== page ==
$this->startLine = $options['startLine'];

    public function apply(string $text): string {
         // apply this rule to the text and return the results

To save the rule to the database, save the class name to method column and the $options array to arguments column:

$row->method = get_class($rule);
$row->arguments = serialize($options);

To retrieve the rule from the database, create new instance of of the rule class from the class name and the arguments:

$class = $row->method;
$arguments = unserialize($row->arguments);
$rule = new $class($arguments);
// add the unserialized rule to the list of before parsing text
$rules[] = $rule;

In your client class, rules is represented in a list of instances of RuleInterface interface. The text can be transformed as:

$text = $originalText;
foreach($rules as $rule) {
    $text = $rule->apply($text);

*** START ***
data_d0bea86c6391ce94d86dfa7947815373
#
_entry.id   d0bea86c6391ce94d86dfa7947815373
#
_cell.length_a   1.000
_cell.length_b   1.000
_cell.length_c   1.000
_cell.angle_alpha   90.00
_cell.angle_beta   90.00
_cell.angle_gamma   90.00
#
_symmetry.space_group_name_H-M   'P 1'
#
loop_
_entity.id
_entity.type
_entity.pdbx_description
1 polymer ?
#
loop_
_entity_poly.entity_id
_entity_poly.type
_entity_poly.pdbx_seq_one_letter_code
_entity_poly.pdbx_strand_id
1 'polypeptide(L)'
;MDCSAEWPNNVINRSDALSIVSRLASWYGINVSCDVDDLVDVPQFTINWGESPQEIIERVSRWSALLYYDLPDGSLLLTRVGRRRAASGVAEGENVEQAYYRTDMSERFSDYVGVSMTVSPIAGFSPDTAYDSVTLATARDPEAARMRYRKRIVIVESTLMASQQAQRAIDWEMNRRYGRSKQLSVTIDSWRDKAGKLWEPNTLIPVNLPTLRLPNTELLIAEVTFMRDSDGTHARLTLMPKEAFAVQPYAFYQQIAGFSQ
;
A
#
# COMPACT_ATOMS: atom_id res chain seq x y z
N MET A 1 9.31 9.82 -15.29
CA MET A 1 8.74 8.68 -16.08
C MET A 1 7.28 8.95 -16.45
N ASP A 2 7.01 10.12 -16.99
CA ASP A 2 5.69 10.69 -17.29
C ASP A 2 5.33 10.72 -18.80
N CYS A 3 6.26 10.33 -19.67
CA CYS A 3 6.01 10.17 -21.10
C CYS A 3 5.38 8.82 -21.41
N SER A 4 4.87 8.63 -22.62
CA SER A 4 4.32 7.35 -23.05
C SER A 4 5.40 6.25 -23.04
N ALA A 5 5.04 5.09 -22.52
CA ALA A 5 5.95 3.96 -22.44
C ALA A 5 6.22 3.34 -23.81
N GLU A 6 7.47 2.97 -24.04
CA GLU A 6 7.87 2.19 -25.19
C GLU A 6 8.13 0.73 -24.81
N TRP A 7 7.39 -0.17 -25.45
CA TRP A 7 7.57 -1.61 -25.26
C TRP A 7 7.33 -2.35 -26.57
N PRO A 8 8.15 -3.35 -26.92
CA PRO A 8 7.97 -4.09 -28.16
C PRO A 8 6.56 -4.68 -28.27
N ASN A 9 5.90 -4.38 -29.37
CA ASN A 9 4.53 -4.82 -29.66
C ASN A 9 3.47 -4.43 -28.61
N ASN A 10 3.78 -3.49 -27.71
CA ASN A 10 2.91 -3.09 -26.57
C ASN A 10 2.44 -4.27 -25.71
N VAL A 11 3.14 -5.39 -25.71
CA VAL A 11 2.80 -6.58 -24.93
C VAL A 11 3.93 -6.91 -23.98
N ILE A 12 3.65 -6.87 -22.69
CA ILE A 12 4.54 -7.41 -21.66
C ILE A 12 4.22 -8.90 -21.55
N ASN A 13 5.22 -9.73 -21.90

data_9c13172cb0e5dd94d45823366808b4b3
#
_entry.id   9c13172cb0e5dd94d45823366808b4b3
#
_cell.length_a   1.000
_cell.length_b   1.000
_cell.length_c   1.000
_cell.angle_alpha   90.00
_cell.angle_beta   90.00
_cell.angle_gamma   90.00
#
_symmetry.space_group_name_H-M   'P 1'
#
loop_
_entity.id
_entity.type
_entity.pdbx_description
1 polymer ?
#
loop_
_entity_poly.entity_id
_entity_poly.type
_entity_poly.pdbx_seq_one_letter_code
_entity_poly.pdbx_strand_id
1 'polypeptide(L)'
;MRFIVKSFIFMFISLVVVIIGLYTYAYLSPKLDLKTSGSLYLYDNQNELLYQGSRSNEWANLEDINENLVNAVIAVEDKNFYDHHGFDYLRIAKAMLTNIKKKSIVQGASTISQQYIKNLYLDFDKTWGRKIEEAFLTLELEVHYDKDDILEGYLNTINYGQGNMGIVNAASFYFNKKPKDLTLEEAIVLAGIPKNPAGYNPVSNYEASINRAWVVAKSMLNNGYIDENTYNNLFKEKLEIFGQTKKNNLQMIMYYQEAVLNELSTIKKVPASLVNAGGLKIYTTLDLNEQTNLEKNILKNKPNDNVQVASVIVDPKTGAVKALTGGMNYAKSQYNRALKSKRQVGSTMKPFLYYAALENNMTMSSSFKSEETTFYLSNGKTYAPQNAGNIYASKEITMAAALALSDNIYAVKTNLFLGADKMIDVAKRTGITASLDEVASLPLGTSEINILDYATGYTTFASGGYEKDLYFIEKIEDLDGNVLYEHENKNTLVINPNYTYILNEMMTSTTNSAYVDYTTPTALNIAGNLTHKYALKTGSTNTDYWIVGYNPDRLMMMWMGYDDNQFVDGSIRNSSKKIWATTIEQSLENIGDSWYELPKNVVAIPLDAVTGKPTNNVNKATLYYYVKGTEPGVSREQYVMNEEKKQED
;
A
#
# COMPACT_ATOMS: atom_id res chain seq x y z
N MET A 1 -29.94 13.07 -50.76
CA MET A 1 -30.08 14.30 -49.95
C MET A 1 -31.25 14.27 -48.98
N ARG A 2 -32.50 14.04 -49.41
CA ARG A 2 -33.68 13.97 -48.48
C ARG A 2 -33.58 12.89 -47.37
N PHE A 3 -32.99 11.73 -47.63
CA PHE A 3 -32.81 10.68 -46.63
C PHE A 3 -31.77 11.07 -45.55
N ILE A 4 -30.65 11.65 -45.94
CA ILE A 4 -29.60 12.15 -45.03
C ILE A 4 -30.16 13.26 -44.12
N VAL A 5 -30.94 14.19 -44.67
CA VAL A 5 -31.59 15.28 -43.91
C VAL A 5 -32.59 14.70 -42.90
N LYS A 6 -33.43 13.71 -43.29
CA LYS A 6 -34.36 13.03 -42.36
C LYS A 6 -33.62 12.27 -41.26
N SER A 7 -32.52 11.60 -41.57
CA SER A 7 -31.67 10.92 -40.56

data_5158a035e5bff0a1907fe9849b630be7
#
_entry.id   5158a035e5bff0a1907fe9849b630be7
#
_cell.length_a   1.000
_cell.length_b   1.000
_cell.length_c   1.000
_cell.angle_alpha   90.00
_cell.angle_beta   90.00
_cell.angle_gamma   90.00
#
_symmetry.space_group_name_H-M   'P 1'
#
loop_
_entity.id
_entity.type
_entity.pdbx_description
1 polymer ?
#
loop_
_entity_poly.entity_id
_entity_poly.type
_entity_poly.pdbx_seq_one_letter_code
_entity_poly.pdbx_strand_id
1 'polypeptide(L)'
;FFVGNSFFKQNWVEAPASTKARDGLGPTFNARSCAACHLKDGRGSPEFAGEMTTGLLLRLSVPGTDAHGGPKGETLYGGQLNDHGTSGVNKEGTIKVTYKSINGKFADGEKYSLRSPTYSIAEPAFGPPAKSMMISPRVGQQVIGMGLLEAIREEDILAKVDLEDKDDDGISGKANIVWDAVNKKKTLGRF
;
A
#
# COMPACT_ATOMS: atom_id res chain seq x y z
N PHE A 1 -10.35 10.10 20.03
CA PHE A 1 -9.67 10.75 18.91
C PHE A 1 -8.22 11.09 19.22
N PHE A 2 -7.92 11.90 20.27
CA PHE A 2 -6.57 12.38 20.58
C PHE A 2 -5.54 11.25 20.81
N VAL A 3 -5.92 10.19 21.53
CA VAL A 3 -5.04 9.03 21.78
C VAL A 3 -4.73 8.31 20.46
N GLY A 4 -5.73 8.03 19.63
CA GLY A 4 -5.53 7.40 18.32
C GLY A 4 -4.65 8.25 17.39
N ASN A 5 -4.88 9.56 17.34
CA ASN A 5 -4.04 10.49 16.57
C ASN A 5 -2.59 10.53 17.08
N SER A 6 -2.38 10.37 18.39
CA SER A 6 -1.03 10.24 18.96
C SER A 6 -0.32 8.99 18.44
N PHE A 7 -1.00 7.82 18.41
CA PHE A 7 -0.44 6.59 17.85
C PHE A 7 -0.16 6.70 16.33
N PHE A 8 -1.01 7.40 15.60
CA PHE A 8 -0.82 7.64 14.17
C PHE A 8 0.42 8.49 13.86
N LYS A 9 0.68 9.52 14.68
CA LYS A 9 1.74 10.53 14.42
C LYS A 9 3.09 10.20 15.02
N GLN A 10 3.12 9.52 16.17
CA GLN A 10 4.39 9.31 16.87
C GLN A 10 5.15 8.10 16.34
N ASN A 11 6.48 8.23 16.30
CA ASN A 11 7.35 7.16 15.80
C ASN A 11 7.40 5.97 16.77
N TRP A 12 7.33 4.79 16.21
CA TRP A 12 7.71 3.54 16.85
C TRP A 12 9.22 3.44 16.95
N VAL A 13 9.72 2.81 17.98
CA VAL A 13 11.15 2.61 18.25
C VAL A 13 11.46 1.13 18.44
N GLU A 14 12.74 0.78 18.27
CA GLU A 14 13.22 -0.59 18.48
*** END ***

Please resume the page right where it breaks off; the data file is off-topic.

• This makes sense. Really like the “order” column. Hadn’t thought about that. A follow up question: what if for example, an user deletes rule #3 - how would that be reflected in the database? Because then rule 4 -> rule ->3
    – oliverbj
    Commented Mar 20, 2019 at 5:34
  • When we update the list of rules, we should re-calculate the orders of rules and update them. I don't think we should allow user to delete a rules from database directly.
    – Hieu Le
    Commented Mar 20, 2019 at 6:23
  • But parsing_rules should be dynamic and users should be able to apply these to different documents. Further, each parsing rule will be unique to the specific stream
    – oliverbj
    Commented Mar 20, 2019 at 7:03
  • For example, we have rule #1 (order = 1), rule #2 (order = 2), rule #3 (order = 3). When user deletes rule #2, we should update the order of other rules. So, the order of rule #3 will be set to 2 before being saved to the database.
    – Hieu Le
    Commented Mar 20, 2019 at 7:16
  • can you please show an example on how to actually use the interfaces? Say I have created a class called ApplyParsingRules.php, which will be called whenever a new text document is avaialble to be parsed (and rules are available). How can I dynamically apply all the rules from the database?
    – oliverbj
    Commented Mar 20, 2019 at 14:02